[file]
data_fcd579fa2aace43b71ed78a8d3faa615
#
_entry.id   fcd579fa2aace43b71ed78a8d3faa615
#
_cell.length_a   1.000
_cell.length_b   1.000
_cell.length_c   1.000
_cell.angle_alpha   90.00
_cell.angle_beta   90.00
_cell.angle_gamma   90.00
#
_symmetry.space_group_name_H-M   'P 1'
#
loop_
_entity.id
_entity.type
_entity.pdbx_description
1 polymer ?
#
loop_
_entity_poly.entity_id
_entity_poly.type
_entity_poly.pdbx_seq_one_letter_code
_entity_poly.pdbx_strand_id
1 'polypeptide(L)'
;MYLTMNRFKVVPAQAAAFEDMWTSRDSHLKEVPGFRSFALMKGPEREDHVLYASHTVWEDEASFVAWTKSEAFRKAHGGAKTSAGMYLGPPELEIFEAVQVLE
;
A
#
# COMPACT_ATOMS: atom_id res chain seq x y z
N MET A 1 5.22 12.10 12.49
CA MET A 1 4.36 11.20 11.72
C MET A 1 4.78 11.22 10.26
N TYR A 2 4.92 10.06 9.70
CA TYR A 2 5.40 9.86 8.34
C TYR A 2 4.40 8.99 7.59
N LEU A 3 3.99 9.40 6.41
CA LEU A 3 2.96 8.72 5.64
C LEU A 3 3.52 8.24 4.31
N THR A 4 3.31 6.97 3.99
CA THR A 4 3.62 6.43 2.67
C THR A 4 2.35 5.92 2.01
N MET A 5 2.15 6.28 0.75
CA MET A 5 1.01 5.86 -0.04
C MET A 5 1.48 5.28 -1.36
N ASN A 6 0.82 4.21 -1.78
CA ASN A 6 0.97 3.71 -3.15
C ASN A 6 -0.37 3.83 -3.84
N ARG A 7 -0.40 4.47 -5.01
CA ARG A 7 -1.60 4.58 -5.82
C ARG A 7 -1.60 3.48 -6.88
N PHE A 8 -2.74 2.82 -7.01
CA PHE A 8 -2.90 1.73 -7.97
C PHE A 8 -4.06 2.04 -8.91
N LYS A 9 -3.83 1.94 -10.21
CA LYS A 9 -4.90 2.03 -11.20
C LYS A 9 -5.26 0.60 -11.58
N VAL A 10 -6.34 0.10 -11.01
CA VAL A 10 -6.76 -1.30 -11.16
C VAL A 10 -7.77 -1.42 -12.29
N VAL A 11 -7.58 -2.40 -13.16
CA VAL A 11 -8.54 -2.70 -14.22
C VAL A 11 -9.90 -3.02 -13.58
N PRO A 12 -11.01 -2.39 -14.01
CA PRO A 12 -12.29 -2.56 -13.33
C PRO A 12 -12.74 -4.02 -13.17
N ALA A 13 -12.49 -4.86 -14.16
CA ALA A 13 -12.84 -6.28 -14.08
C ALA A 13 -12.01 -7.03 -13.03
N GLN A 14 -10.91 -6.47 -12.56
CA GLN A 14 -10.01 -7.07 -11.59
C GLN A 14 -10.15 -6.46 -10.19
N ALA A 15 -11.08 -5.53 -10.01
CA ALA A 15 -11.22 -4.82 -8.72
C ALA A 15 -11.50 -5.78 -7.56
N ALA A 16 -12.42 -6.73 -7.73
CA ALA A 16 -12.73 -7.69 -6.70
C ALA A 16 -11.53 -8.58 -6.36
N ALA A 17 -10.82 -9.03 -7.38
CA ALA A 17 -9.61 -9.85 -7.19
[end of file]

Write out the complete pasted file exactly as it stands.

data_fcd579fa2aace43b71ed78a8d3faa615
#
_entry.id   fcd579fa2aace43b71ed78a8d3faa615
#
_cell.length_a   1.000
_cell.length_b   1.000
_cell.length_c   1.000
_cell.angle_alpha   90.00
_cell.angle_beta   90.00
_cell.angle_gamma   90.00
#
_symmetry.space_group_name_H-M   'P 1'
#
loop_
_entity.id
_entity.type
_entity.pdbx_description
1 polymer ?
#
loop_
_entity_poly.entity_id
_entity_poly.type
_entity_poly.pdbx_seq_one_letter_code
_entity_poly.pdbx_strand_id
1 'polypeptide(L)'
;MYLTMNRFKVVPAQAAAFEDMWTSRDSHLKEVPGFRSFALMKGPEREDHVLYASHTVWEDEASFVAWTKSEAFRKAHGGAKTSAGMYLGPPELEIFEAVQVLE
;
A
#
# COMPACT_ATOMS: atom_id res chain seq x y z
N MET A 1 5.22 12.10 12.49
CA MET A 1 4.36 11.20 11.72
C MET A 1 4.78 11.22 10.26
N TYR A 2 4.92 10.06 9.70
CA TYR A 2 5.40 9.86 8.34
C TYR A 2 4.40 8.99 7.59
N LEU A 3 3.99 9.40 6.41
CA LEU A 3 2.96 8.72 5.64
C LEU A 3 3.52 8.24 4.31
N THR A 4 3.31 6.97 3.99
CA THR A 4 3.62 6.43 2.67
C THR A 4 2.35 5.92 2.01
N MET A 5 2.15 6.28 0.75
CA MET A 5 1.01 5.86 -0.04
C MET A 5 1.48 5.28 -1.36
N ASN A 6 0.82 4.21 -1.78
CA ASN A 6 0.97 3.71 -3.15
C ASN A 6 -0.37 3.83 -3.84
N ARG A 7 -0.40 4.47 -5.01
CA ARG A 7 -1.60 4.58 -5.82
C ARG A 7 -1.60 3.48 -6.88
N PHE A 8 -2.74 2.82 -7.01
CA PHE A 8 -2.90 1.73 -7.97
C PHE A 8 -4.06 2.04 -8.91
N LYS A 9 -3.83 1.94 -10.21
CA LYS A 9 -4.90 2.03 -11.20
C LYS A 9 -5.26 0.60 -11.58
N VAL A 10 -6.34 0.10 -11.01
CA VAL A 10 -6.76 -1.30 -11.16
C VAL A 10 -7.77 -1.42 -12.29
N VAL A 11 -7.58 -2.40 -13.16
CA VAL A 11 -8.54 -2.70 -14.22
C VAL A 11 -9.90 -3.02 -13.58
N PRO A 12 -11.01 -2.39 -14.01
CA PRO A 12 -12.29 -2.56 -13.33
C PRO A 12 -12.74 -4.02 -13.17
N ALA A 13 -12.49 -4.86 -14.16
CA ALA A 13 -12.84 -6.28 -14.08
C ALA A 13 -12.01 -7.03 -13.03
N GLN A 14 -10.91 -6.47 -12.56
CA GLN A 14 -10.01 -7.07 -11.59
C GLN A 14 -10.15 -6.46 -10.19
N ALA A 15 -11.08 -5.53 -10.01
CA ALA A 15 -11.22 -4.82 -8.72
C ALA A 15 -11.50 -5.78 -7.56
N ALA A 16 -12.42 -6.73 -7.73
CA ALA A 16 -12.73 -7.69 -6.70
C ALA A 16 -11.53 -8.58 -6.36
N ALA A 17 -10.82 -9.03 -7.38
CA ALA A 17 -9.61 -9.85 -7.19